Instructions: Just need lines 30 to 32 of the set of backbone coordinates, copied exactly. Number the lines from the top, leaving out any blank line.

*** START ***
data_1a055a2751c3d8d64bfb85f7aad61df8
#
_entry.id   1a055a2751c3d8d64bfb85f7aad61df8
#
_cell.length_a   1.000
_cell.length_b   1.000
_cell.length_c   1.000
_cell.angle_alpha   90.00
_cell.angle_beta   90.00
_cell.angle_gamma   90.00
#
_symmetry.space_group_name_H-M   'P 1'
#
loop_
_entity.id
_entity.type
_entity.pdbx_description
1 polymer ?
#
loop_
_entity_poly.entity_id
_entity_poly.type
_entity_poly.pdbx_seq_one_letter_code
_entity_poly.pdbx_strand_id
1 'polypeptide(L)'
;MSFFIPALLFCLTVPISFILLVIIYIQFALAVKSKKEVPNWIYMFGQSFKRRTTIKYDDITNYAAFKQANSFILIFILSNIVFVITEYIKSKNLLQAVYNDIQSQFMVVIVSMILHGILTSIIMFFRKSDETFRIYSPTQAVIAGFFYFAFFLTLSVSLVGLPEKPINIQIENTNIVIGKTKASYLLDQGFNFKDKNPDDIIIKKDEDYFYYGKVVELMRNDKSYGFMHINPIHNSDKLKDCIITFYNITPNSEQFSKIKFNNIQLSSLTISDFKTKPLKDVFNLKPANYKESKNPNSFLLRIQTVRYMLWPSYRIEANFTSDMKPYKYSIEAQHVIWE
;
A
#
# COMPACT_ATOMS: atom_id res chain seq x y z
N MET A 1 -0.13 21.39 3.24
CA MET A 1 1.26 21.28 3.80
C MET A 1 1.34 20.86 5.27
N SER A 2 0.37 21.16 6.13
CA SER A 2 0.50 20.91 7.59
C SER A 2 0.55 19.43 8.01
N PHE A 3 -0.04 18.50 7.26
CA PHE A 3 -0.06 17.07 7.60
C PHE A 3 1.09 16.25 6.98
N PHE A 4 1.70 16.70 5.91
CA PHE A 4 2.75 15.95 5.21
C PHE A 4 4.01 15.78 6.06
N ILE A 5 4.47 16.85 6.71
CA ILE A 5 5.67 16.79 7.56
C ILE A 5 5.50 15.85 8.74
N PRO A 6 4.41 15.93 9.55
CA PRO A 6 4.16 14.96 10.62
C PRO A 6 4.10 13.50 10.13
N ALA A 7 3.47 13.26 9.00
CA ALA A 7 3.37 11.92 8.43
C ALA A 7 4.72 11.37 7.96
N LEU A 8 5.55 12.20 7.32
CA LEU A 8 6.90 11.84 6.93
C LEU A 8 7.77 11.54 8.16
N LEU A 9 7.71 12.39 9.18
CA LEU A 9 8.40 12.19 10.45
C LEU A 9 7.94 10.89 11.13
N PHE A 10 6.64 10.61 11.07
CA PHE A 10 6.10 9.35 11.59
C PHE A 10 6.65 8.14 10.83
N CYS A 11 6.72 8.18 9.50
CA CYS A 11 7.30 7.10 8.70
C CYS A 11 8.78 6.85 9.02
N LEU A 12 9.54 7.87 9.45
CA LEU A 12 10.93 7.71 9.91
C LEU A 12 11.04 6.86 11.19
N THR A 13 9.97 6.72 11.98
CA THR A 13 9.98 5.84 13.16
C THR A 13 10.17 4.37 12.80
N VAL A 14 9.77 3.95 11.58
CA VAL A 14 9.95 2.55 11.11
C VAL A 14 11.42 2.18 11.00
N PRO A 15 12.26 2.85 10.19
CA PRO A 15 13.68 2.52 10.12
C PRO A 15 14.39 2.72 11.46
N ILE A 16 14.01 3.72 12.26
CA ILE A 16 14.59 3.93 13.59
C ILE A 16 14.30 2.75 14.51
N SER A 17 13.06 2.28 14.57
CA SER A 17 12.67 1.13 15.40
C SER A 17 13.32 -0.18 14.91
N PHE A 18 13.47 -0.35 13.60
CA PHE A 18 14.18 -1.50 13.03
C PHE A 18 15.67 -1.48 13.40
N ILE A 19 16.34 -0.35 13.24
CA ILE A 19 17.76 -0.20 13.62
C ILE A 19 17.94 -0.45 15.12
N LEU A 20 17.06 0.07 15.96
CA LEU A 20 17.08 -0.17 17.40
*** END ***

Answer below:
# COMPACT_ATOMS: atom_id res chain seq x y z
N MET A 1 -0.13 21.39 3.24
CA MET A 1 1.26 21.28 3.80